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Candidates, surrogates ‘speechify’ at Iowa caucuses
At homes, schools, churches, citizens perform their civic duty
Question of the Day
WAUKEE, Iowa — At 7 p.m., the final voters were ushered into the sanctuary of Point of Grace Church, a high-tech, stadium-style room, and the 2012 Iowa Republican caucuses were under way in this suburb just west of Des Moines.
One man joked with his friend, “Can’t we just throw our votes in a bucket and be done with it?”
“No, they have to speechify first,” another man responded.
Iowa fights to be the first in the nation to begin to pick a president, and they take it very seriously.
Texas Gov. Rick Perry worked the room beforehand, shaking hands with everyone he could find regardless of whether they were wearing stickers for other candidates.
When Mr. Perry was shaking hands, he ran into Mike Everitt, a 47-year-old who was still undecided before the caucus began.
“The best prediction of success is someone’s record,” he told Mr. Everitt, looking directly into his eyes. “I have a record of creating jobs. I didn’t create all of them, but I created the environment for them.”
In Manilla, in the western part of the state, Art Joens and wife Peggy hosted a caucus at their home, one of the few that still do it the old-fashioned way.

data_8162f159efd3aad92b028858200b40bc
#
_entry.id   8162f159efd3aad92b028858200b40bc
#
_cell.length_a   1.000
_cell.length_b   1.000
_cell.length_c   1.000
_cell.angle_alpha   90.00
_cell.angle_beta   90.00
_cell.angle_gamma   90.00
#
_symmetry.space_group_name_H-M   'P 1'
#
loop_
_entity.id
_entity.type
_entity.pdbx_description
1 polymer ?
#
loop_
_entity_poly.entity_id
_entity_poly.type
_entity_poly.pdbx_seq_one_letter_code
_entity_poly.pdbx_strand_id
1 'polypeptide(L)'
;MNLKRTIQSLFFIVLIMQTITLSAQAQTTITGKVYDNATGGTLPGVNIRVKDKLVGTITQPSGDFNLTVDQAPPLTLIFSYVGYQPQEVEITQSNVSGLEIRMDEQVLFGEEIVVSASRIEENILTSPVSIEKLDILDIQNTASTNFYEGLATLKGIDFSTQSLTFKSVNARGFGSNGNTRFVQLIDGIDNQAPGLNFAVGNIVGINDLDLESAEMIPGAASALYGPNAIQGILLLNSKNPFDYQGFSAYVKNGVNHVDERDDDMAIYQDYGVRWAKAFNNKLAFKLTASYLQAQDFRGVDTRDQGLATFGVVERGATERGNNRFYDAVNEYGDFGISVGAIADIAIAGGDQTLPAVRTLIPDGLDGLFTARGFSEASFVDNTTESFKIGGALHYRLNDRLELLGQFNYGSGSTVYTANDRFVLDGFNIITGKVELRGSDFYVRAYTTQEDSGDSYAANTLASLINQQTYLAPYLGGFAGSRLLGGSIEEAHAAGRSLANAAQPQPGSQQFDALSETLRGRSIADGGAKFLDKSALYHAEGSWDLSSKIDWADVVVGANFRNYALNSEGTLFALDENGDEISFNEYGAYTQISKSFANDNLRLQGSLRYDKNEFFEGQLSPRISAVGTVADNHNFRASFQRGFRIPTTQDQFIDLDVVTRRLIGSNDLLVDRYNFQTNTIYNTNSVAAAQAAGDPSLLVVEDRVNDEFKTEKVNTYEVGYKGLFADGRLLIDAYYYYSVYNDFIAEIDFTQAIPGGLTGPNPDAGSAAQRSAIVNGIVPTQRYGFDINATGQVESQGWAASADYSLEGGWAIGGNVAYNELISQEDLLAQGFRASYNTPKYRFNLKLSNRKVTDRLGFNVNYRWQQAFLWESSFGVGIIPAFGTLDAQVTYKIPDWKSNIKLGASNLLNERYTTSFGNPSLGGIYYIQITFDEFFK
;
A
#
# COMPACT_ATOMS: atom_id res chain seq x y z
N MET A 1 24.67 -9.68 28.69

But with just a few minutes to go before they began, the caucus was all but empty.
“When I first got involved in the process, I would try to call all the neighbors to come to the caucus, and I finally concluded they really are going to come or they aren’t, and if there’s no interest to indicate their preference, they’ve lost an opportunity. It’s really that simple,” Mr. Joens said.
A few folks walked in just before 7 p.m., bringing the total to five — including the Joenses — when the caucuses began.
“This is embarrassing to me right here,” said Michael Nieland, waving at the sparse crowd.
“It’s a shock to me at how many people assume that who’s in power is going to take care of us,” he said. “So many people don’t pay attention anymore. It’s sad. They’re there to complain about things, but they’re not showing up when they have a chance to voice their statements.”
© Copyright 2014 The Washington Times, LLC. Click here for reprint permission.
About the Author
Susan Crabtree is an award-winning investigative reporter with more than 15 years of reporting experience in Washington, D.C. Her reporting about bribery, corruption and conflict-of-interest issues on Capitol Hill has led to several FBI and ethics investigations, as well as consequences for members within their caucuses and at the ballot box. Susan can be reached at email@example.com.
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